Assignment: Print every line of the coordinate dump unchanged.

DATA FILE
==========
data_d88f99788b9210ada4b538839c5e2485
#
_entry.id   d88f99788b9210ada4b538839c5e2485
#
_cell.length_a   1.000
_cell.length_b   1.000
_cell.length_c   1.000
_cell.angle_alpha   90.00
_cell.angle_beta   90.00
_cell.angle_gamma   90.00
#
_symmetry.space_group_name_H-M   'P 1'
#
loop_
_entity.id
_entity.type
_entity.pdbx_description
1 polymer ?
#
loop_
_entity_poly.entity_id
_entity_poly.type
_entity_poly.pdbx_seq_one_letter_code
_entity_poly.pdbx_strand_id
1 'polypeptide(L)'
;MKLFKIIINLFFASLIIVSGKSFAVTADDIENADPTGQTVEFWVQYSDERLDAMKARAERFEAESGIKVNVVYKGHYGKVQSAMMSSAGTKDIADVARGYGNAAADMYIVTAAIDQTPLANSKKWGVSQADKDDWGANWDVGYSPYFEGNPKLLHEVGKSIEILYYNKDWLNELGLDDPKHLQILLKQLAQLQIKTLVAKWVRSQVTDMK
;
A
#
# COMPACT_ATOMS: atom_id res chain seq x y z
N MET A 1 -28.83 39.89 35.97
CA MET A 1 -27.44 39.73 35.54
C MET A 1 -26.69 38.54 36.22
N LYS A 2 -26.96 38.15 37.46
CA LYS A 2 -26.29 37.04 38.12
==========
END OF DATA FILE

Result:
data_d88f99788b9210ada4b538839c5e2485
#
_entry.id   d88f99788b9210ada4b538839c5e2485
#
_cell.length_a   1.000
_cell.length_b   1.000
_cell.length_c   1.000
_cell.angle_alpha   90.00
_cell.angle_beta   90.00
_cell.angle_gamma   90.00
#
_symmetry.space_group_name_H-M   'P 1'
#
loop_
_entity.id
_entity.type
_entity.pdbx_description
1 polymer ?
#
loop_
_entity_poly.entity_id
_entity_poly.type
_entity_poly.pdbx_seq_one_letter_code
_entity_poly.pdbx_strand_id
1 'polypeptide(L)'
;MKLFKIIINLFFASLIIVSGKSFAVTADDIENADPTGQTVEFWVQYSDERLDAMKARAERFEAESGIKVNVVYKGHYGKVQSAMMSSAGTKDIADVARGYGNAAADMYIVTAAIDQTPLANSKKWGVSQADKDDWGANWDVGYSPYFEGNPKLLHEVGKSIEILYYNKDWLNELGLDDPKHLQILLKQLAQLQIKTLVAKWVRSQVTDMK
;
A
#
# COMPACT_ATOMS: atom_id res chain seq x y z
N MET A 1 -28.83 39.89 35.97
CA MET A 1 -27.44 39.73 35.54
C MET A 1 -26.69 38.54 36.22
N LYS A 2 -26.96 38.15 37.46
CA LYS A 2 -26.29 37.04 38.12